# Line Integral - Stokes theorem

#### AwesomeTrains

Gold Member
1. The problem statement, all variables and given/known data
Hello
I was given the vector field: $\vec A (\vec r) =(−y(x^2+y^2),x(x^2+y^2),xyz)$ and had to calculate the line integral $\oint \vec A \cdot d \vec r$ over a circle centered at the origin in the $xy$-plane, with radius $R$, by using the theorem of Stokes.

Another thing, when calculating $∇× \vec A$ I used Cartesian coordinates but when doing the integration I changed to polar coordinates, is that okay? Or do I have to do it all in Cartesian coordinates, because I did curl in Cartesian coordinates?

2. Relevant equations
Stokes equation:

3. The attempt at a solution
My result is: $2R^4π$ Is that correct ? I evaluated both sides and got the same.

Kind regards Alex

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#### vela

Staff Emeritus
Homework Helper
Another thing, when calculating $∇× \vec A$ I used Cartesian coordinates but when doing the integration I changed to polar coordinates, is that okay? Or do I have to do it all in Cartesian coordinates, because I did curl in Cartesian coordinates?
It's fine to change coordinates to make evaluating the integral easier whenever you want.

My result is: $2R^4π$ Is that correct ? I evaluated both sides and got the same.
I didn't actually do the integral on paper so I might have missed something, but the answer looks right to me.

#### AwesomeTrains

Gold Member
Okay, thanks for the reply :)

#### rude man

Homework Helper
Gold Member
I got 4πR4.

del x A = 4R2 k
dA = R2/2 k
∫2R2R2dθ from 0 to 2π = 4πR4.

Last edited:

#### AwesomeTrains

Gold Member
Thanks for doing the calculation but why is $dA=\frac{R^2}{2} d \theta$. My curl vector is the same.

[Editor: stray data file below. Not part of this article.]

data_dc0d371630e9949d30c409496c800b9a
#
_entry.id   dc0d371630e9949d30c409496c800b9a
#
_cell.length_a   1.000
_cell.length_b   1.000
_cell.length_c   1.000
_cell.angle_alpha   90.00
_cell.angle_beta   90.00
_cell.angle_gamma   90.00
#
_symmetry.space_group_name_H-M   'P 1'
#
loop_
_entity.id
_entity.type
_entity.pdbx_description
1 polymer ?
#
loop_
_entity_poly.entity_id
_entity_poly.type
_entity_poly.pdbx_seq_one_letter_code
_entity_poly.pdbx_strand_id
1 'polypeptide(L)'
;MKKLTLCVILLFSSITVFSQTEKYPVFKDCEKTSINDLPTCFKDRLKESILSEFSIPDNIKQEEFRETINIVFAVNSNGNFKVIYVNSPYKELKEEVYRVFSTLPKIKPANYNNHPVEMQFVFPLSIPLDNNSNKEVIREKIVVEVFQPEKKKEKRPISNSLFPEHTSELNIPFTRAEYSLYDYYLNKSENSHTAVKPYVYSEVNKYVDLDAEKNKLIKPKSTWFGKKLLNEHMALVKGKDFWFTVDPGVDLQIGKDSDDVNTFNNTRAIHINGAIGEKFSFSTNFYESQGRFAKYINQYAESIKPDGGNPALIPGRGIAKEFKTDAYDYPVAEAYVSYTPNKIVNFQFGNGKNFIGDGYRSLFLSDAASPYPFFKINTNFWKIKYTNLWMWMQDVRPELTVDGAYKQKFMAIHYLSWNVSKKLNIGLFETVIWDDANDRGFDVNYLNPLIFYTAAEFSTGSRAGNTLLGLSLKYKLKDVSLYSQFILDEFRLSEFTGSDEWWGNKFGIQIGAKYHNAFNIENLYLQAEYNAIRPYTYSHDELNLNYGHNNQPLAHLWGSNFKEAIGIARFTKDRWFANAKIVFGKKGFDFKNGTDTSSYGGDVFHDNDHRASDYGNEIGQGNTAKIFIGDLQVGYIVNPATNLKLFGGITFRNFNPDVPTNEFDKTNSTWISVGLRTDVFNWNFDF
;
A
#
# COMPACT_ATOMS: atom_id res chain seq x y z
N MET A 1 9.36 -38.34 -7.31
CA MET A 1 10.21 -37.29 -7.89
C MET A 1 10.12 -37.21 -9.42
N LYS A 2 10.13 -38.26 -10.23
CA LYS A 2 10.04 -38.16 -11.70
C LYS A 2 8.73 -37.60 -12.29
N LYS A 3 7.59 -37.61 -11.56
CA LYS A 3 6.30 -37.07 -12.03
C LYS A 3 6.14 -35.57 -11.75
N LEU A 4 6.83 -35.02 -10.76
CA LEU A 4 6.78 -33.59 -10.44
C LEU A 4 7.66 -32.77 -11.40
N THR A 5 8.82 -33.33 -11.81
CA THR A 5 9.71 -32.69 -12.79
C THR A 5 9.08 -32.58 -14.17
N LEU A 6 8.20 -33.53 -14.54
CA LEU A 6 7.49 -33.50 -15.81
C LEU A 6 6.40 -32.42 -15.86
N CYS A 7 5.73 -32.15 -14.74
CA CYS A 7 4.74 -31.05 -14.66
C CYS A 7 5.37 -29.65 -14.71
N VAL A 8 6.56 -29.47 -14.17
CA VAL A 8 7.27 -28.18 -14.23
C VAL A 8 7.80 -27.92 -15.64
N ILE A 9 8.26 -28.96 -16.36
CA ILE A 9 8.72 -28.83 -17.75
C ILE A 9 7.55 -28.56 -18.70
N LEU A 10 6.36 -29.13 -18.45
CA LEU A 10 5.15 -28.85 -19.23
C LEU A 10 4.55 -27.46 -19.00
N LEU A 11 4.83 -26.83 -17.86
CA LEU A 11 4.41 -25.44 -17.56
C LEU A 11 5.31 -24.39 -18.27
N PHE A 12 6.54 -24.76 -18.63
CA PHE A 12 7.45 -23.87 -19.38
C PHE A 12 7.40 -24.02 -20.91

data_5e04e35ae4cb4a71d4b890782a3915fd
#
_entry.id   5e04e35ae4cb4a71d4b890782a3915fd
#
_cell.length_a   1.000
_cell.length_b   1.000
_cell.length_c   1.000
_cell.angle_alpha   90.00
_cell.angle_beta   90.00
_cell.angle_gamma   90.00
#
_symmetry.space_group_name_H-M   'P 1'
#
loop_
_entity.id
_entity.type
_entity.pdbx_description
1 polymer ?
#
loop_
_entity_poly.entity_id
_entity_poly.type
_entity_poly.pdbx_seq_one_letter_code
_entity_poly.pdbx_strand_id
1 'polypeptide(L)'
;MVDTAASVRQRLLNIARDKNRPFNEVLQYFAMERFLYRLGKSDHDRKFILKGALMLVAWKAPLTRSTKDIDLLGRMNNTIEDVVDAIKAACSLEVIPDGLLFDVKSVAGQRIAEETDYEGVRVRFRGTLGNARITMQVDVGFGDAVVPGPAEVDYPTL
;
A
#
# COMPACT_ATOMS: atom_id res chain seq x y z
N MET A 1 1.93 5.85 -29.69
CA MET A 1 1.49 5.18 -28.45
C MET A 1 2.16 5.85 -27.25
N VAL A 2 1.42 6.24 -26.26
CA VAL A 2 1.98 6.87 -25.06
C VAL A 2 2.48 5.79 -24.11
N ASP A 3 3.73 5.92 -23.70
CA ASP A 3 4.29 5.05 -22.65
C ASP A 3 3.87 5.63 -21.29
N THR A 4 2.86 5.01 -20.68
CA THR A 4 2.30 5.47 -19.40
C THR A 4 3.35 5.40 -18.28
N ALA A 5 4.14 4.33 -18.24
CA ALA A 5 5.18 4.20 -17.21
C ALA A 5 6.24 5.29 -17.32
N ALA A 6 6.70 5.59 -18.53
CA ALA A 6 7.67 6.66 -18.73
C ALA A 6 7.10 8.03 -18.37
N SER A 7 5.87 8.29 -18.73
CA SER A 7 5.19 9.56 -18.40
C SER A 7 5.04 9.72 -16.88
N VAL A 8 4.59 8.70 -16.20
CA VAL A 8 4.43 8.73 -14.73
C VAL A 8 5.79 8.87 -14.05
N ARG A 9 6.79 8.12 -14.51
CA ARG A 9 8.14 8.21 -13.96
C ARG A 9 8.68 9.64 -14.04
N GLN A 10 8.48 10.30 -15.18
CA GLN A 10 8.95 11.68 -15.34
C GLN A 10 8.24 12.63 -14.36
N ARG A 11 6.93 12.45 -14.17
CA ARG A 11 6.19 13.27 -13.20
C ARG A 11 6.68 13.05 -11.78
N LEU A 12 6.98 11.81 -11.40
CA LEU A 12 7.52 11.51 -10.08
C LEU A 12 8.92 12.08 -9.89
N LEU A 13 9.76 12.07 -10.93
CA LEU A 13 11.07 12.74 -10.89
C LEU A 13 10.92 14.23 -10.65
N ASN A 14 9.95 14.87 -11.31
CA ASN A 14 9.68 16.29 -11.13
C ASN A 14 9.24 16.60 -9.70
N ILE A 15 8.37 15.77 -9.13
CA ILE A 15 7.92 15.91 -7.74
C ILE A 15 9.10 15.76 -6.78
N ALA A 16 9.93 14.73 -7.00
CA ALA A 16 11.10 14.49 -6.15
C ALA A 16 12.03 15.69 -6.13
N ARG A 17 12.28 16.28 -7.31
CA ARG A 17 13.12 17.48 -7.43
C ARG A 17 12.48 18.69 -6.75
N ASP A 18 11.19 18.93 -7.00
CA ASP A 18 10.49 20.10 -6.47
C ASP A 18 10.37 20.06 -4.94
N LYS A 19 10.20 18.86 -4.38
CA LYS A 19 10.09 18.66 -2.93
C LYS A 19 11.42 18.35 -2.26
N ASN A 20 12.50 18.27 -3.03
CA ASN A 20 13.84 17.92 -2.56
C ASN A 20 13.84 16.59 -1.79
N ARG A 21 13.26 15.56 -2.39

I was using $dxdy=rdrd \theta$

#### rude man

Homework Helper
Gold Member
Thanks for doing the calculation but why is $dA=\frac{R^2}{2} d \theta$. My curl vector is the same.
I was using $dxdy=rdrd \theta$
I took the differential area as that of a triangle of area 1/2 bh = 1/2 R Rrdθ = 1/2 R2
b = base
h = height
Proof: A = ∫dA = 1/2 R2∫dθ from 0 to 2π = πR2.

You can do it your way too! Just requires integrating twice instead of once:
dA = r dr dθ
A = ∫∫r dr dθ= R2/2 (2θ) = πR2.
So how about showing how you got 2πR4? One of us must have stumbled a bit in the dA department.

#### vela

Staff Emeritus
Homework Helper
I got 4πR4.

del x A = 4R2 k
dA = R2/2 k
∫2R2R2dθ from 0 to 2π = 4πR4.
The curl is $\nabla\times\vec{A} = 4r^2 \hat{k}$. It depends on variable $r$, not constant $R$, so you can't use that area element.

#### AwesomeTrains

Gold Member
Thanks for the replies guys. I'll write out my calculation then you can see where the mistake lies.
$\nabla \times \vec A = (xz - 0)i + (0 - yz)j + (3x^2+y^2 - (-x^2 - 3y^2))k$
Chose a vektor normal to the circle:
$d \vec f = 0i+0j+k$
The dot product is then:
$\nabla x \vec A \cdot d \vec f = 4x^2+4y^2 = 4r^2$
Then I integrated over the circle, and changed to spherical coordinates where I used the area element: $dA =rdrd \phi$:
$\int_{0}^{2\pi} \int_{0}^R 4r^2rdrd \phi = \int_{0}^{2Pi} \int_{0}^R 4r^3drd \phi = 2R^4\pi$

Last edited:

#### rude man

Homework Helper
Gold Member
I agree, I should not have made r constant in the curl expression.

#### AwesomeTrains

Gold Member
Is $2R^4\pi$ then the correct result?

Staff Emeritus
Homework Helper
Yes.

#### rude man

Homework Helper
Gold Member
Is $2R^4\pi$ then the correct result?
Yes, I say it is, and you were right to use r dr dθ as the elemental area.

#### AwesomeTrains

Gold Member
Okay, thanks for the help, will be back with some more problems :)

#### rude man

Homework Helper
Gold Member
Okay, thanks for the help, will be back with some more problems :)
Please do! I'll try not to mess up next time ...

"Line Integral - Stokes theorem"

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